On Saturday the Japanese Defense Ministry revealed that efforts to send Self-Defense Force members to a U.S. airbase on Okinawa for safety checks have been at a standstill since February. Government measures to verify safety standards at Marine Corps Air Station (MCAS) Futenma were intended to quell public backlash, but the operation has yet to materialize.
On February 1, Japan’s Self Defense Forces (SDF) were left hanging when U.S. forces requested that the safety investigation at MCAS Futenma be postponed on the day SDF members were scheduled to be dispatched. SDF personnel with technical expertise intended to assess the maintenance situation, in particular emergency landing functions, and attend briefings on two recent aircraft malfunctions.
Defense Minister Itsunori Onodera said a team of experts were to survey equipment and ascertain whether the explanation from the U.S. side matched up technically. Although the United States initially agreed to the plan, it was abruptly explained that they needed more time for preparations. The U.S. side has failed to respond to concrete talks since the mission was put on hold.Enjoying this article? Click here to subscribe for full access. Just $5 a month.
Japan’s southern island of Okinawa is known as a tropical holiday destination, but it’s also home to the main bulk of U.S. military bases in Japan. Since World War II, Okinawans have carried a sentiment of distrust toward the U.S. military bases. But the rape and murder of a Japanese school girl in 1995 by three American servicemen became a major political turning point, fueling hostility and local protests against the presence of military personnel in Okinawa.
Recently, the question of public safety has put U.S. forces in the spotlight in Japan after a string of recent helicopter accidents triggered public outrage. In December, a window from a heavy duty transport aircraft fell and landed in the playground of an elementary school near MCAS Futenma. The U.S. military voluntarily pledged to avoid flights over the school; reports that countless aircraft have been flying overhead anyway have been denied by the United States. A Japanese Defense Ministry survey found students were forced to evacuate the playground 216 times within the space of a month due to approaching U.S. aircraft.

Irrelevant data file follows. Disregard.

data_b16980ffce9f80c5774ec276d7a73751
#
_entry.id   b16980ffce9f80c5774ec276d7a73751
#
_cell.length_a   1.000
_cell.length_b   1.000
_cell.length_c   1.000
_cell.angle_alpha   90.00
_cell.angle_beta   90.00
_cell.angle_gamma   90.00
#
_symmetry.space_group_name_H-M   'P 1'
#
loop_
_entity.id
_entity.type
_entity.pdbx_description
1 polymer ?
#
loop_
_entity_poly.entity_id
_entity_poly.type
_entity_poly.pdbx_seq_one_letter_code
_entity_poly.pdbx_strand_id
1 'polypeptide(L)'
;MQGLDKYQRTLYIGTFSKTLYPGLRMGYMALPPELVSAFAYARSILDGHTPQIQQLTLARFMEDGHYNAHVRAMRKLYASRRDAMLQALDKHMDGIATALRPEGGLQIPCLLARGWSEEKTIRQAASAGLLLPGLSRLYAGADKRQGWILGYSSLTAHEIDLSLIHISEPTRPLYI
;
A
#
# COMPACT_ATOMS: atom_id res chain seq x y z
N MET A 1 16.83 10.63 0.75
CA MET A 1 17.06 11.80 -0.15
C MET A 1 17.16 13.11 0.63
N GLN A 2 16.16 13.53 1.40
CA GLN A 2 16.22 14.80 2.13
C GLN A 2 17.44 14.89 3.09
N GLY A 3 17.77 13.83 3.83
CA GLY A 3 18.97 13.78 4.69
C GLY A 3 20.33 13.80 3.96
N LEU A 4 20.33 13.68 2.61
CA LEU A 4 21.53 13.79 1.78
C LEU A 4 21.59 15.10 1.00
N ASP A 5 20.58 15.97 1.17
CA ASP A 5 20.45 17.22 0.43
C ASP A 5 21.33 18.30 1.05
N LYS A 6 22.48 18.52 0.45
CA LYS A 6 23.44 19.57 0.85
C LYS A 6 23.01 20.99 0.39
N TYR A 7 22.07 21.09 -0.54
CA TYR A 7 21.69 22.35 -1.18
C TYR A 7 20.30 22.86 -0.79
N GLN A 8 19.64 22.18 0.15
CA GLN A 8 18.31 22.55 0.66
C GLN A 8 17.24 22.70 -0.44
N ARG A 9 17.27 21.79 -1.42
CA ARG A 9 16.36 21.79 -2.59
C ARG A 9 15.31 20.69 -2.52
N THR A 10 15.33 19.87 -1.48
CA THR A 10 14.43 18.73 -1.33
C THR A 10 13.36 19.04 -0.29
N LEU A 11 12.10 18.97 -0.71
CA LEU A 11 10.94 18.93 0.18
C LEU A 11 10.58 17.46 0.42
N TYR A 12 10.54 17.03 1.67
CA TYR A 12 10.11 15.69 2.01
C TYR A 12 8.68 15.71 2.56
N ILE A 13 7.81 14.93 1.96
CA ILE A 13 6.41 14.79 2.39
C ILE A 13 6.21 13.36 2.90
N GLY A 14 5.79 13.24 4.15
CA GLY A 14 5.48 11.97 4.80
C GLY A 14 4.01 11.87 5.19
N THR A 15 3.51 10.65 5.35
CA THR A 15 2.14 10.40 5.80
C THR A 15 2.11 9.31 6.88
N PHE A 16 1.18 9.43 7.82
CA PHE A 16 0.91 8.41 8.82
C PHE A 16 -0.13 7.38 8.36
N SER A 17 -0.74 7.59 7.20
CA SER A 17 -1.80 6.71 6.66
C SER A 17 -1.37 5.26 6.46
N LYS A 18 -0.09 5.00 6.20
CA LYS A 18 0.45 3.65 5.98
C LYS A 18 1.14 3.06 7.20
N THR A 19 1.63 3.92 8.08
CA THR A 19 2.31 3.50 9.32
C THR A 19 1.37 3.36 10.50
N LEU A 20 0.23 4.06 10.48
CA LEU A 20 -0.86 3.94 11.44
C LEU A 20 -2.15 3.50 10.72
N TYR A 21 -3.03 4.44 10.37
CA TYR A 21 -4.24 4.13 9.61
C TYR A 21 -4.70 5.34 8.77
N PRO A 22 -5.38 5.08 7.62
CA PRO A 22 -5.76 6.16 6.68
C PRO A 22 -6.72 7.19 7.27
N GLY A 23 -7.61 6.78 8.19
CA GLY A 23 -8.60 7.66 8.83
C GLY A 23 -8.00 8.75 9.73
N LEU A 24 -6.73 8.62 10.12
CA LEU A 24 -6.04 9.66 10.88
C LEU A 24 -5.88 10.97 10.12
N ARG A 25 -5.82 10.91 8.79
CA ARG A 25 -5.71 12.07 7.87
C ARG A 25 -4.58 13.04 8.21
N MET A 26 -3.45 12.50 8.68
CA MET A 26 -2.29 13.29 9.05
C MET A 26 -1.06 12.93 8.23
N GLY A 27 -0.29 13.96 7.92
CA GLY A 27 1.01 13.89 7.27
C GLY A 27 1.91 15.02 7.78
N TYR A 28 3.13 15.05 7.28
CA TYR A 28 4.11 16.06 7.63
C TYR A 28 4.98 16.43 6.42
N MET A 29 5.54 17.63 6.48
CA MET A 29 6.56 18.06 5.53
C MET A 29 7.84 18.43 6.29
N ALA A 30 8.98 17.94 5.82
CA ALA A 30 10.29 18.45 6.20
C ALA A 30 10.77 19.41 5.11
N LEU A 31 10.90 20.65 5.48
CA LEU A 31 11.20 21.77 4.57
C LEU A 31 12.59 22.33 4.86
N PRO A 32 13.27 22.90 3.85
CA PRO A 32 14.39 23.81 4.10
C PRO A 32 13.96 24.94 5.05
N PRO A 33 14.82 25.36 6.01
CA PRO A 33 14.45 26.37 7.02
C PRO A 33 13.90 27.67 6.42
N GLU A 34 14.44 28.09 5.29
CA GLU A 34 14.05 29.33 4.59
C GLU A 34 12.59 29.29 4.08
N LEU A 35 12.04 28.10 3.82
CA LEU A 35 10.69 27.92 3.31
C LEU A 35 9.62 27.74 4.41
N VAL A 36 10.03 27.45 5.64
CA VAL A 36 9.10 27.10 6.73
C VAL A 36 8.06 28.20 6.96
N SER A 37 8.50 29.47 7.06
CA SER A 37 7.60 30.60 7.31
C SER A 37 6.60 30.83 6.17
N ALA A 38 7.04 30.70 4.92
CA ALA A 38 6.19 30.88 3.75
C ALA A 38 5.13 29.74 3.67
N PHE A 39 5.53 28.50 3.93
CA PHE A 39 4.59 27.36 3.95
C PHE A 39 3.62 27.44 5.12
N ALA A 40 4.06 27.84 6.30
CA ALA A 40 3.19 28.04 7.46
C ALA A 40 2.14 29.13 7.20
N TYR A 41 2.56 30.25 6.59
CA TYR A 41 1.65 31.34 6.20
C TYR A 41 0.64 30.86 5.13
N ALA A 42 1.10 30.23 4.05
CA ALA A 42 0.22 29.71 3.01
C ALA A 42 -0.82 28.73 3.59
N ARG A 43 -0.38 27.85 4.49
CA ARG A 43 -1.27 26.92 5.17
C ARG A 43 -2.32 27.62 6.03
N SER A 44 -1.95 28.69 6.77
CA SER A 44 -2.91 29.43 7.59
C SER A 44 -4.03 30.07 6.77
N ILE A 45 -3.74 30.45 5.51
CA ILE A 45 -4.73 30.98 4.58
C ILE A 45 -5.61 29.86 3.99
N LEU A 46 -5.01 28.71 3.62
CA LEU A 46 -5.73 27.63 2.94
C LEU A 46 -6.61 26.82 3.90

The U.S. military got off to a rocky start this year with two Futenma-based UH-1 multipurpose helicopters making emergency landings on January 8 and January 23. More recently, in April tensions skyrocketed after two more incidents of emergency landings were reported while a U.S. Air Force parachute was also found on a school grounds in Tokyo.
However, February and March stood out for three potentially deadly accidents. A 1.4 kg antenna-like part fell off during the flight of a fighter jet based in Kadena Air Base in Okinawa with a while another fighter jet based in Misawa, southeastern Japan, was forced to dump fuel in a nearby lake after an engine fire. In early March, a plastic rear door from a cargo helicopter weighing 31 kilograms was found in a grass field in a remote island in southwest Japan.
The frequency of U.S. aircraft accidents last year doubled compared to 2016, and the trend for emergency landings this year looks discouraging. But U.S forces have praised precautionary landing as a way to prevent possible crashes. Local residents, however, say they’re under continuous threat from falling military debris and have made pleas to the government based on the constitutional right to live in peace.
The Japanese government has sought to take a heavier hand in addressing the ballooning number of aircraft accidents. However, residents remain convinced public safety has taken a back seat to their U.S. allies. Prime Minister Shinzo Abe reassured residents that working on safety with the United States is a top priority, emphasizing that the basic premise of U.S. military operations is to ensure public safety. He urged the United States to take appropriate measures to prevent accidents from occurring again.
The United States has criticized the safety probe as a groundless inspection and with limited cooperation, a senior Defense Ministry official said, it’s unclear when the safety probe can resume.